The Hippo


Feb 27, 2020








The Hunger Games: Mockingjay — Part 2

The Hunger Games: Mockingjay — Part 2
Film Reviews by Amy Diaz

By Amy Diaz

Katniss and the rebellion are poised to finally take on the Capitol and end the civil war in The Hunger Games: Mockingjay — Part 2, the final movie in the four-part series.

The movie picks up not long after the last one left off, with the rebel forces attempting to help the brainwashed Peeta (Josh Hutcherson) recover from his torture at the direction of Panem’s President Snow (Donald Sutherland). Katniss (Jennifer Lawrence) is recovering from Peeta’s attempt to kill her and yet still not sold on a romantic relationship with Gale (Liam Hemsworth), her hunting buddy and sometime kissing buddy from back in her District 12 days.
But relationships aside, the rebellion keeps churning and President Coin (Julianne Moore) sends Katniss to rally the troops of District 2. It’s here that Katniss gets a sense of the morally ambiguous tactics that the rebellion is using to fight its war. Just because she doesn’t like the Capitol doesn’t mean she agrees with some of the plans — such as a bombing that essentially buries some soldiers alive — the rebellion has for fighting. 
Perhaps sensing that Katniss’ squishy morality could cause too much independent thinking in the ranks, Coin tells Katniss to chillax back at base and wait for the end of the war to go to the Capitol. But Katniss has other plans. Acting against Coin’s orders, she hops on a medical transport and heads to the front lines with plans to find and kill Snow. 
The Hunger Games  is such a weird series. It’s as if Emily Blunt, Michael Fassbender, Meryl Streep and Paul Giamatti had somehow ended up in the Twilight series. When you consider that this is basically a YA adaptation, Hunger Games has an insane cast — not just the highly watchable Jennifer Lawrence but also Woody Harrelson, Donald Sutherland, Julianne Moore, Elizabeth Banks, Jeffrey Wright, Stanley Tucci, Natalie Dormer and the late, great Philip Seymour Hoffman. Lawrence is a particular stroke of luck for this movie — she had received award nominations for the still relatively small movie Winter’s Bone when she was cast in this series. While she would appear in X-Men: First Class before this movie hit theaters, she has since become one of the most prominent young actors in Hollywood, known for meaty, complicated roles. She is a talent of the level you don’t expect in series like this. Collectively, this movie’s actors bring a heft to the movie that I’ve never really felt the story deserved but that makes the movie surprisingly satisfying.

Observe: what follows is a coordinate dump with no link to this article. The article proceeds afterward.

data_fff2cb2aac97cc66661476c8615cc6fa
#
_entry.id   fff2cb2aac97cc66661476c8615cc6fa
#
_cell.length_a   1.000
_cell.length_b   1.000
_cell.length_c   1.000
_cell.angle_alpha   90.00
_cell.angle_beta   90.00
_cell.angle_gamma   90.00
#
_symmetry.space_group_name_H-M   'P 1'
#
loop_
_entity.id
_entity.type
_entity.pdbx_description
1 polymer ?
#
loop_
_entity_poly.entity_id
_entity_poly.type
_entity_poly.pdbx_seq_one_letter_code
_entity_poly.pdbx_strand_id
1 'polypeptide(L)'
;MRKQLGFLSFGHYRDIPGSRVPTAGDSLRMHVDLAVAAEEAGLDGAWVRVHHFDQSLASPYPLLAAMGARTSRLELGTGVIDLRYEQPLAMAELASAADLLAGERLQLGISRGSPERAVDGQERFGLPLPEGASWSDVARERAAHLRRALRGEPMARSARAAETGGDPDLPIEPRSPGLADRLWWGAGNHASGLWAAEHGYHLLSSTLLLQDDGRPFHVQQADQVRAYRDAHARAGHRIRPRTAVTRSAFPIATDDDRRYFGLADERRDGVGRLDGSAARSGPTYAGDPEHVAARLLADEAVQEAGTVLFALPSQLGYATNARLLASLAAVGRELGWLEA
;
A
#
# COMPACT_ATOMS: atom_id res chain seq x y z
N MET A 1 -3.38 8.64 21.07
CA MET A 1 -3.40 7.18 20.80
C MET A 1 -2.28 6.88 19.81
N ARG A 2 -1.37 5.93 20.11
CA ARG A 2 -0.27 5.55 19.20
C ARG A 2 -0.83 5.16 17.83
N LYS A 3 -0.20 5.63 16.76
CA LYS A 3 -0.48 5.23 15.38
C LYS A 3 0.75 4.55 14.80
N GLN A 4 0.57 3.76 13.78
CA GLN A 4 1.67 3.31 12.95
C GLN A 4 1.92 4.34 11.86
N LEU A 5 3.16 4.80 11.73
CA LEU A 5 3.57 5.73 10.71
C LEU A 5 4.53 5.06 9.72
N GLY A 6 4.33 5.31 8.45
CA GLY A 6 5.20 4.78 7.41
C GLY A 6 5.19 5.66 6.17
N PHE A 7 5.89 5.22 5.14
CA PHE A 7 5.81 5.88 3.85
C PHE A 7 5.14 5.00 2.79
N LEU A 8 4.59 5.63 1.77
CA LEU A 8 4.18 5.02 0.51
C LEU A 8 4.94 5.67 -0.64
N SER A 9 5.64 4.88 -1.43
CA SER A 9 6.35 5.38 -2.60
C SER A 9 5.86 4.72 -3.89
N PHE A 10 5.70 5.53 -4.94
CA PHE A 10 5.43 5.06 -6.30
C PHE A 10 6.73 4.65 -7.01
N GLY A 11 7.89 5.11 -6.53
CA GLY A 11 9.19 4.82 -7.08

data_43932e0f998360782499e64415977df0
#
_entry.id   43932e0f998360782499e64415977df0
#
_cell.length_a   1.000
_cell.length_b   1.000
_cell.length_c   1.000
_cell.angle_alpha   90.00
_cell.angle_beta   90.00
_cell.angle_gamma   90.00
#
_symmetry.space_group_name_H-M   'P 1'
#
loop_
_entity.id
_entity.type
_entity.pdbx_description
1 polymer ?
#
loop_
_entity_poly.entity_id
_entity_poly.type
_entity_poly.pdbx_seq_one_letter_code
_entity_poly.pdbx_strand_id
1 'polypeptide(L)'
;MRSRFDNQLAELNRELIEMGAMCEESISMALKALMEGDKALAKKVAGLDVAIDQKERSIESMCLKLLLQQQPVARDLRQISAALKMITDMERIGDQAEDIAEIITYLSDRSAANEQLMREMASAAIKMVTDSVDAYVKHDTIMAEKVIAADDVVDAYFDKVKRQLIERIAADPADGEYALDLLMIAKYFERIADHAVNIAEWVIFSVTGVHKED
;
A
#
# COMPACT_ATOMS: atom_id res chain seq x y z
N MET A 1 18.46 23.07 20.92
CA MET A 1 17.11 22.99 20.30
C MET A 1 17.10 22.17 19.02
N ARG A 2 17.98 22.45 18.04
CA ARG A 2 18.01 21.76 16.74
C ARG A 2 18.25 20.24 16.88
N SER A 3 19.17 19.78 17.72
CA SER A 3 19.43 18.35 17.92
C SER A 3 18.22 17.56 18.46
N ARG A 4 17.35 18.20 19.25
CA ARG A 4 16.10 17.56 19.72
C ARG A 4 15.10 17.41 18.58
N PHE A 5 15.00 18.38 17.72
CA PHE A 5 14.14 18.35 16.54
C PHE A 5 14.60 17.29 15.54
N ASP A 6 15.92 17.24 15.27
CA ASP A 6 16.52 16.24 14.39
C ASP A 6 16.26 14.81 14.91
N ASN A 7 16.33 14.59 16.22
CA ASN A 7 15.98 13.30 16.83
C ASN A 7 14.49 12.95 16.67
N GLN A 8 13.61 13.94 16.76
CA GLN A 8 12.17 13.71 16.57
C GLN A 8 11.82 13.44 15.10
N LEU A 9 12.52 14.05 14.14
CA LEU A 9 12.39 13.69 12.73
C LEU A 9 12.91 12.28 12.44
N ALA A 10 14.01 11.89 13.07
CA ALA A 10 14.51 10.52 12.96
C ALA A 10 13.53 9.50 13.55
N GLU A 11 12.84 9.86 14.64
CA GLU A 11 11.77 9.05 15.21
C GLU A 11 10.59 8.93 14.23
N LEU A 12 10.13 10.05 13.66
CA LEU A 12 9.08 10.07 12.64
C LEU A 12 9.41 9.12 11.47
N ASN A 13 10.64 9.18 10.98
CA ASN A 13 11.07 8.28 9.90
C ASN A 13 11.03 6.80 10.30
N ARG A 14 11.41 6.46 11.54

Of course, this also makes some of the more YA-ish elements of the movie seem out of place; the central love triangle, for example, is laughably irrelevant. Hoffman’s Plutarch is playing some kind of higher-level, three-steps-ahead Game of Thrones with Coin and Snow — all conveyed by Hoffman via slight facial muscle constrictions — and we’re really supposed to care about which magnetism-free guy Katniss ends up with? I know enough about the general course of this saga to know — SPOILER ALERT — that damaged soul Katniss is not going to end up with damaged soul Hamish, but toward the end of the movie I found myself wishing it would go that way.
The Hunger Games saga has always surprised me for how it absolutely nails tone even when I’m not all that interested in the story. I still don’t care about whom Katniss picks to be her boyfriend, but I have to say the movie does a good job wringing a lot of other emotions from her relationships with Peeta, who seems to represent to Katniss the personification of kindness, and Gale, who is basically an army buddy now. He seems to represent whole-hearted acceptance of a cause, despite its immoral choices and obvious flaws — a contrast to Katniss’ constant questioning of everything. In the final third of the movie, Gale and Peeta have a “who will Katniss pick” conversation, the gist of which seems to be “whatever, let’s just not let it get in the way of this awesome war movie we have going on.”  
I also really like everything this movie does with the politics of war and rebellion. Does it all make sense? No? But when you’ve got people like Moore, Sutherland and Hoffman in scenes, how well the plot holds together is very secondary to what they’re doing on screen. (Hoffman, for whom this is his final IMBD credit, was in the middle of filming this movie when he died, according to Wikipedia. More Hoffman would have been much appreciated and this movie only highlights how much he will be missed.) Mockingjay — Part 2 is the rare movie that does not require you to really be invested in its overall story, or even all of its characters, to be captivated while you’re watching it. B
Rated PG-13 for intense sequences of violence and action, and for some thematic material. Directed by Francis Lawrence with a screenplay by Peter Craig and Daniel Strong, The Hunger Games: Mockingjay — Part 2 is two hours and 18 minutes long and distributed by Lionsgate.

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